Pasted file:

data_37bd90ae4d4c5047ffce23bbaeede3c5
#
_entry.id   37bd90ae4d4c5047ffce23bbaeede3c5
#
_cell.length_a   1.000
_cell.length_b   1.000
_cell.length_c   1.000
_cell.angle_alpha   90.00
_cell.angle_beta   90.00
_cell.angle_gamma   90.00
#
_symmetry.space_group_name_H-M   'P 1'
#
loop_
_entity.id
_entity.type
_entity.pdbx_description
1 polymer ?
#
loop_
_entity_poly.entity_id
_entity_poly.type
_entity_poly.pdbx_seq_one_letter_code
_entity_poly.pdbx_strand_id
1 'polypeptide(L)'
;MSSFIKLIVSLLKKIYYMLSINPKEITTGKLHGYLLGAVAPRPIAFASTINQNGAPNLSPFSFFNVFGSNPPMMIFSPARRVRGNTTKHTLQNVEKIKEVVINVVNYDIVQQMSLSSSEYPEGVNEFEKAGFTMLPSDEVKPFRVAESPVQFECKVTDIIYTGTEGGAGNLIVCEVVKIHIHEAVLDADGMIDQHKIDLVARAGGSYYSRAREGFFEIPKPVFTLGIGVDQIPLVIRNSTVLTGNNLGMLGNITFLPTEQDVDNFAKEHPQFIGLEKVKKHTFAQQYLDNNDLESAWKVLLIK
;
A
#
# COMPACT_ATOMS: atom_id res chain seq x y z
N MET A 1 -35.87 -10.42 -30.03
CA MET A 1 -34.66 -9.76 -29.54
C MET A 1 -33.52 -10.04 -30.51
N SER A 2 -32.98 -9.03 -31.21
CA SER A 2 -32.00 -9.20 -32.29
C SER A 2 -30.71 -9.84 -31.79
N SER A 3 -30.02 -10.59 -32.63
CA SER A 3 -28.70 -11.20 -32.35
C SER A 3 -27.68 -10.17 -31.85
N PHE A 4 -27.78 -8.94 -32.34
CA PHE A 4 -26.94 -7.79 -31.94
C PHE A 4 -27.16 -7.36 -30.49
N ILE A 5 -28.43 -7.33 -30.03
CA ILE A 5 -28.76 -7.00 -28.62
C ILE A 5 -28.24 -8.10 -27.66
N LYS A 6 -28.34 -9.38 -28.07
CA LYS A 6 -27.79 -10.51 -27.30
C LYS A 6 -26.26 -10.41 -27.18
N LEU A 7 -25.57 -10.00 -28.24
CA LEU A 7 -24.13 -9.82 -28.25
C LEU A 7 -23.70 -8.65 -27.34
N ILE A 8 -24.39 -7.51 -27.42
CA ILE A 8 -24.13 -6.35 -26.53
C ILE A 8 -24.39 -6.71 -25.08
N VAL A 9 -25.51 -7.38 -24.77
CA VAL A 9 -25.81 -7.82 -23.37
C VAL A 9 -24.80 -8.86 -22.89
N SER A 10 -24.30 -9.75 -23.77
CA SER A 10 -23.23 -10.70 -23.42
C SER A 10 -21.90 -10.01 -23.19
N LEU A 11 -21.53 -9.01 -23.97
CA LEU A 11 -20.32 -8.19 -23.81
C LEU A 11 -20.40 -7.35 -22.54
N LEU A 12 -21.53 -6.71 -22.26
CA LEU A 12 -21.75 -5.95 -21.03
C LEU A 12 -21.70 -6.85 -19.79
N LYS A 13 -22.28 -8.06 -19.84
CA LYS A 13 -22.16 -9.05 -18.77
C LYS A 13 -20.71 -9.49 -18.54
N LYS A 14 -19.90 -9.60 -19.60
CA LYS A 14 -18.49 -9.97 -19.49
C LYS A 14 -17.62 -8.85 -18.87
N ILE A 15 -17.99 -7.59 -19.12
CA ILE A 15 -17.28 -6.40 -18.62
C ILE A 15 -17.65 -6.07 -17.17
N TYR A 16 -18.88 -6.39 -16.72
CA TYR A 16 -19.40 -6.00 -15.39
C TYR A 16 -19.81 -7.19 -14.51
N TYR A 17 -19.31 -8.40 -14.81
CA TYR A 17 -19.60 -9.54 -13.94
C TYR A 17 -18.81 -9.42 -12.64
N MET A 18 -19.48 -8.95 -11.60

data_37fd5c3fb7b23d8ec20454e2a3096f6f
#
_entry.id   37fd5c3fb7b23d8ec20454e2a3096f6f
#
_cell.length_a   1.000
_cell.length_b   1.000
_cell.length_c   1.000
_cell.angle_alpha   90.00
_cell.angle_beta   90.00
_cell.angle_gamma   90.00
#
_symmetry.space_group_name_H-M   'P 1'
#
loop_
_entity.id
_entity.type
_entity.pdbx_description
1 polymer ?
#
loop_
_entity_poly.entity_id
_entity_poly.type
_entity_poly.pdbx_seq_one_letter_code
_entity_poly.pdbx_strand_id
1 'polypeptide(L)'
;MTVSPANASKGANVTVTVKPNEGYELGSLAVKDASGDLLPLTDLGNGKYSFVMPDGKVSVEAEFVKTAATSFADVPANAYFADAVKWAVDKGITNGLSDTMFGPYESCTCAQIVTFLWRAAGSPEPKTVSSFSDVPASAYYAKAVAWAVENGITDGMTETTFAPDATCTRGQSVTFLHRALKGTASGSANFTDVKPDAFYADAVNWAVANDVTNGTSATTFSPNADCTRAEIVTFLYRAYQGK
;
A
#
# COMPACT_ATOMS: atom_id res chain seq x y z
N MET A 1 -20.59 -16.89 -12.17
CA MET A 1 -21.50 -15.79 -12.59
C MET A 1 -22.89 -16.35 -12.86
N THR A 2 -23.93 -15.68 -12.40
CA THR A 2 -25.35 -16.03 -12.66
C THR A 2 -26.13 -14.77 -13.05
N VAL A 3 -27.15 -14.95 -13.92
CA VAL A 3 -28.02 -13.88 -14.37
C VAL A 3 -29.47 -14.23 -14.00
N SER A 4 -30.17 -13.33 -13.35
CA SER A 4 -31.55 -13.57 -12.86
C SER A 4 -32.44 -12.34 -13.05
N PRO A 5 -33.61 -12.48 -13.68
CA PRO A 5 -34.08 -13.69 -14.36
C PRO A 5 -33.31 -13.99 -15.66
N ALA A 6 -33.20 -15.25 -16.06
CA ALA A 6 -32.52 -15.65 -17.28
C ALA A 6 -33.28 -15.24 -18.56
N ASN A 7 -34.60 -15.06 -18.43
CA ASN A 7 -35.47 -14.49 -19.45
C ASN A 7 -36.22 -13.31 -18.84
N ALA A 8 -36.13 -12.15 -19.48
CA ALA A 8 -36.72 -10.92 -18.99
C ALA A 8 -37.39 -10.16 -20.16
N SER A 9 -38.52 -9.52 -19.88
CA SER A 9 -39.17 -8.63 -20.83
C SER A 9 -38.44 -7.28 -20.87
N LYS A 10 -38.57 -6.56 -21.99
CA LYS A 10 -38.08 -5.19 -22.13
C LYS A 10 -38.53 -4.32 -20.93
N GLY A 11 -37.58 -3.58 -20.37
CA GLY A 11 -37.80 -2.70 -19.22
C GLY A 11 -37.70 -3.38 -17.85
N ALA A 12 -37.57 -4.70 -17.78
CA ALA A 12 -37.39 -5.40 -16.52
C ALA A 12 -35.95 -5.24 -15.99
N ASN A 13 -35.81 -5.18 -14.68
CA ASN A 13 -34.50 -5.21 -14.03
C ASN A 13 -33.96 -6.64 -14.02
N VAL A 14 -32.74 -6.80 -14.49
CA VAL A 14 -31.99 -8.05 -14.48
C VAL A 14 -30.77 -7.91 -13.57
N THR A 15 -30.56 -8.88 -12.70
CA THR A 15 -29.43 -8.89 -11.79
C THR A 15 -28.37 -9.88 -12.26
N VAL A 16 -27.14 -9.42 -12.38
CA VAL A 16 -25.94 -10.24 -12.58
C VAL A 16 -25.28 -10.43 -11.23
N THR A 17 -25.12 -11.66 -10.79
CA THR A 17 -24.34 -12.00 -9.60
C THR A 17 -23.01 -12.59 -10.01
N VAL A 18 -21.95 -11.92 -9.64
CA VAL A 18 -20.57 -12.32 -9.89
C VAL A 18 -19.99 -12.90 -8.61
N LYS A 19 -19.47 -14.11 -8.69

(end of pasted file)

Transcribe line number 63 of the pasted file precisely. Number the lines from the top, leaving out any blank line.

C LEU A 11 -20.40 -7.35 -22.54